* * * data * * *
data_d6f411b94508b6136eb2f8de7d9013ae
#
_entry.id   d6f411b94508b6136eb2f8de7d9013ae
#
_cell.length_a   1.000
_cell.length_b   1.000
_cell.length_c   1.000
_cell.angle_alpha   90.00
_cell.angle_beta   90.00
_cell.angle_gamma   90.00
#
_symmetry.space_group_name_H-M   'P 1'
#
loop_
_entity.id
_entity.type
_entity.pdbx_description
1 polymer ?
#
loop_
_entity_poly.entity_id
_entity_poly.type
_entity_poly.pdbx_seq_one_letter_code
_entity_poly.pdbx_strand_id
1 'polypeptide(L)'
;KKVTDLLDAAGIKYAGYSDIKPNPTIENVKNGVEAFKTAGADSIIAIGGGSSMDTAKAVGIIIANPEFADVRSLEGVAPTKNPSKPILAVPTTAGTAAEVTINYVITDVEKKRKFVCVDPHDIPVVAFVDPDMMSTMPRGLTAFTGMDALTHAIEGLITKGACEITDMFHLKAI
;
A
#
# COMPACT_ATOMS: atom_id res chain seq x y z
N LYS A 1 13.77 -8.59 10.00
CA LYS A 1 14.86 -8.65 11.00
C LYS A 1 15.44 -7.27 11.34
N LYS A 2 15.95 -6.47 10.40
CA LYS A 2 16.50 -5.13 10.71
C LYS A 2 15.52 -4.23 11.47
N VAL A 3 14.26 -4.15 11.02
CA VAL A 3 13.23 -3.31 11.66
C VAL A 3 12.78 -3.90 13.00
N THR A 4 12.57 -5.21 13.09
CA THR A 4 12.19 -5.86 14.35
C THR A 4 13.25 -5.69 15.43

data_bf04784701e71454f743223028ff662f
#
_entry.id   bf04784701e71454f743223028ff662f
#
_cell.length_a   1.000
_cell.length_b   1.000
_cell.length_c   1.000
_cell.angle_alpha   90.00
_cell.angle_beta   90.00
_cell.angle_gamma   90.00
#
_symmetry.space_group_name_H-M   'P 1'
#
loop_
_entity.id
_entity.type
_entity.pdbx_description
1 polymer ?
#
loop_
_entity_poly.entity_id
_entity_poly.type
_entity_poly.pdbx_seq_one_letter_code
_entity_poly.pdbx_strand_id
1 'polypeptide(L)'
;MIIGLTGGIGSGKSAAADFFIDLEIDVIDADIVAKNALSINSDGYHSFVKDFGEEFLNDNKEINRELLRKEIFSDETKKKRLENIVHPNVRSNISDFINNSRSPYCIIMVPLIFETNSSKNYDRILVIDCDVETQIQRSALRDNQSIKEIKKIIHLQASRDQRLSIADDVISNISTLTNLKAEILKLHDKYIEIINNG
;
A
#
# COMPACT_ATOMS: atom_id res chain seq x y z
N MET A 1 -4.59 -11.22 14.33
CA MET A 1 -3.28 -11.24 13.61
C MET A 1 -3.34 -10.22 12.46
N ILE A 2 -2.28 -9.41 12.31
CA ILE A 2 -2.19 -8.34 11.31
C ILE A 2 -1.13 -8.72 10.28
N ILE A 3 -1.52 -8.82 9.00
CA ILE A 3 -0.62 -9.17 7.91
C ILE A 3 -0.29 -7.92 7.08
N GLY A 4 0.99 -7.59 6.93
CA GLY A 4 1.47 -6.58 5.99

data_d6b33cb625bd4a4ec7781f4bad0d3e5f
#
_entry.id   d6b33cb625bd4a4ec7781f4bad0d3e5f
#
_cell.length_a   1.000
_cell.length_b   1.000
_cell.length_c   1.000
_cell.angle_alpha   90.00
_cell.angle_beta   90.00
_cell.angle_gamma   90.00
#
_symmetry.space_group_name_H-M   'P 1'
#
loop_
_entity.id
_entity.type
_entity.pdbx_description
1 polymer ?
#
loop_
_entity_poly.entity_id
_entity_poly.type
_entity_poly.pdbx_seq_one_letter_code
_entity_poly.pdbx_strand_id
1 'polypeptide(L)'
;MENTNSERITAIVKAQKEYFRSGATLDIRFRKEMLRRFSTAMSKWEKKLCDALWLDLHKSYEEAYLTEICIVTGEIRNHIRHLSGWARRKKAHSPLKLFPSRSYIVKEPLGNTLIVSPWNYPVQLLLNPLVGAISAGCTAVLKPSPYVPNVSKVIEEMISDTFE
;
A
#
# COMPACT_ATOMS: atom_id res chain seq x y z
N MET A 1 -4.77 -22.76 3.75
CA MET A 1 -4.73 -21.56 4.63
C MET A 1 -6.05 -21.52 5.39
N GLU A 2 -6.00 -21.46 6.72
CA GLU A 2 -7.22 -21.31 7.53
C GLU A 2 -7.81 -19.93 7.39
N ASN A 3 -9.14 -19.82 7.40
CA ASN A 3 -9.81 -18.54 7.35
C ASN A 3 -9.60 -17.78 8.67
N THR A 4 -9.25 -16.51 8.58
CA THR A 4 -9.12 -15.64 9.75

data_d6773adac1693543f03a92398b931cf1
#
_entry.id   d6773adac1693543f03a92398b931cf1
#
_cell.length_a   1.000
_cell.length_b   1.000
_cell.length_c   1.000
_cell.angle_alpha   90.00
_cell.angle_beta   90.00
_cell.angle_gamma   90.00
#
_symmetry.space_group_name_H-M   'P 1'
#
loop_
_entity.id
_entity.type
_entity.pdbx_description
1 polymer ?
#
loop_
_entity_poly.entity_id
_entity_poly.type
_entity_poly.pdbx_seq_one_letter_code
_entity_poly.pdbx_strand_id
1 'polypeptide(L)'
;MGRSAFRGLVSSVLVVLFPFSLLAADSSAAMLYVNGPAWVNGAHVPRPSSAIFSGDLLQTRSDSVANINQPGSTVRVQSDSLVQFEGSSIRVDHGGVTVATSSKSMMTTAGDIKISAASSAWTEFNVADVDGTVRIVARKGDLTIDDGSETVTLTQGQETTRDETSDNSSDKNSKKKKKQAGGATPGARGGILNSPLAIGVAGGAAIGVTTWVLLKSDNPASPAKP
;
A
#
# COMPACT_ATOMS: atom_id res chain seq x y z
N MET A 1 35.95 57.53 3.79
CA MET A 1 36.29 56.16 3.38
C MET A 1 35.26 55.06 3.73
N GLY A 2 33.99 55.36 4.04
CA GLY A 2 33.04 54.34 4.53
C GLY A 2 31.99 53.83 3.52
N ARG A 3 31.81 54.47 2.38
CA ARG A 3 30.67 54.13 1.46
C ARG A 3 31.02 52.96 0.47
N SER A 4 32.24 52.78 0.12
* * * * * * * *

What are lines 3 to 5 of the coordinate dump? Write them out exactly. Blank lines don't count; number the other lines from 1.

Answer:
_entry.id   d6f411b94508b6136eb2f8de7d9013ae
#
_cell.length_a   1.000